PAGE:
He had stormed off; his hand bled a trail to his bedroom. Scared, I stood outside his bedroom and listened. I hoped he would cry and become vulnerable so that he would need my comfort. I was useless. His games console had started to whir and then the click of his controls. I suppose everyone deals with their diagnosis differently.
In the hospice, one of the last things I heard Jackson say was: ‘When you are a father.’ A tired broken snicker, he had blamed mom.
Jackson thought she had broken her promise, as though she had a say in when he would go. I blamed her briefly too. I don’t know why. I regretted that when I lost my own baby, against my wishes and despite doing all the right things. No raw eggs. No shellfish. Still the blood had come.
You stood up to get off the bus. I followed behind, remembering why I was doing it. It was time to see everything I hadn’t seen. I had compiled a list to experience everything my city had to offer. Then we would travel to Italy, eat real ice cream and stroll up the Spanish Steps. Do the student-type things I hadn’t done when I had been grieving my brother gone too soon.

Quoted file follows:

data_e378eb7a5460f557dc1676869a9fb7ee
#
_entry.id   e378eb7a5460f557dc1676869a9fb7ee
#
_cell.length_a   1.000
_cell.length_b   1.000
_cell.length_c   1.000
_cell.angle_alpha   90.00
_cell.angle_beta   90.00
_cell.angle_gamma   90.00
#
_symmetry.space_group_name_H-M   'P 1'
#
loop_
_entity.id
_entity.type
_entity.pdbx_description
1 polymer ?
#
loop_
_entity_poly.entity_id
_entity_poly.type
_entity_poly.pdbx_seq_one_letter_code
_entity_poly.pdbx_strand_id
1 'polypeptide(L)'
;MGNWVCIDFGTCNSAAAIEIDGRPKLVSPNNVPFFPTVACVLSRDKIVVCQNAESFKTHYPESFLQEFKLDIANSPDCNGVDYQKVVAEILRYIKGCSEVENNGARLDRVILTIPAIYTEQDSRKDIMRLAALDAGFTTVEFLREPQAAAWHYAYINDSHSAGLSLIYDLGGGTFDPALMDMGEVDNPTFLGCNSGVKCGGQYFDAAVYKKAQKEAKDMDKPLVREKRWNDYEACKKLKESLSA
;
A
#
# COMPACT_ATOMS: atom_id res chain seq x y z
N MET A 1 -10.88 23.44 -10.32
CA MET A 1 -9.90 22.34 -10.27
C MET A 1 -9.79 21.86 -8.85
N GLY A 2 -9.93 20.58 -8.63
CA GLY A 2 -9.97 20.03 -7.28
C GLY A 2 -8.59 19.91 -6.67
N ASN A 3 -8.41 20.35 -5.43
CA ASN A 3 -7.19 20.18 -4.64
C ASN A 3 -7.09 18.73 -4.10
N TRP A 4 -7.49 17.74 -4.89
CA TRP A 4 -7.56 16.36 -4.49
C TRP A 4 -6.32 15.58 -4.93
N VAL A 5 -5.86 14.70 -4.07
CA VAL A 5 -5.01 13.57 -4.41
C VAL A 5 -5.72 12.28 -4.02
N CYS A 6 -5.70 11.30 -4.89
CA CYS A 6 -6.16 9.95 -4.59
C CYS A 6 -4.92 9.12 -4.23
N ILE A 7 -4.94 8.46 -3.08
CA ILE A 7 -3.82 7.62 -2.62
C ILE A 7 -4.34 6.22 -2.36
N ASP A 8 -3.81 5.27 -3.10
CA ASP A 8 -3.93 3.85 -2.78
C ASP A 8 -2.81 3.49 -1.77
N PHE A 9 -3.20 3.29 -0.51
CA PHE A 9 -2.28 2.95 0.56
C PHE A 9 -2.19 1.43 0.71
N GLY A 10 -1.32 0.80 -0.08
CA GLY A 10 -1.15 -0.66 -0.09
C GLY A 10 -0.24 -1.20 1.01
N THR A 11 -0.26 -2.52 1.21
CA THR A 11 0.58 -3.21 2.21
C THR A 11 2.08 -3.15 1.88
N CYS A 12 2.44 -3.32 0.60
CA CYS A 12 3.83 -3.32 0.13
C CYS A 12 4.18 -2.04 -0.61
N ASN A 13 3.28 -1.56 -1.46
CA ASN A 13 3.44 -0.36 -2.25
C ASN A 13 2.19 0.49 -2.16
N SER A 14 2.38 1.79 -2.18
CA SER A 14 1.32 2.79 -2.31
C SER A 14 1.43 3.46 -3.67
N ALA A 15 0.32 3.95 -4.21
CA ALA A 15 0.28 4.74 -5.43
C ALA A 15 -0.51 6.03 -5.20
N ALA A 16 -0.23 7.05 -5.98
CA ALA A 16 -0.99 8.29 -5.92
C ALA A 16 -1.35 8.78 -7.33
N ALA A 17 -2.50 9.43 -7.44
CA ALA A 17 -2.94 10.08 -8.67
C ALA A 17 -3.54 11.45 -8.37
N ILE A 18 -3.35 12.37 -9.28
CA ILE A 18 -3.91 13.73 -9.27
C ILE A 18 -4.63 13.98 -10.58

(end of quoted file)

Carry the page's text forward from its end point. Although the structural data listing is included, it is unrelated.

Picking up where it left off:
I would attempt to write a novel during my treatment, do a workshop in print-making if I had the energy. If I recovered I would run the marathon. If I was fine… well, I hadn’t allowed myself to believe it could be an option, I braced myself for the worst. If it turned out that I would have more than my twenty-eight years I would turn my life around; it began that day, out of Tribeca.
‘Here we are, Sophia. The Guggenheim,’ you said, still holding my hand. I felt a flutter of excitement that I hadn’t felt in years, apart from when I had found out that I was carrying your baby.
‘This is long overdue,’ I said as we walked through the doors.
We gazed at Picasso’s monochrome curves and Kandinsky’s abstract colours like tourists. When we were done, we walked to Madison Avenue and bought burritos that we ate in the street despite the chill. I realised how much I had missed having the air on me. I thought about the baby.
I had become obsessed with researching things on the internet; found a site that stated that pregnancy could accelerate cancer. Maybe the miscarriage had been a blessing in disguise.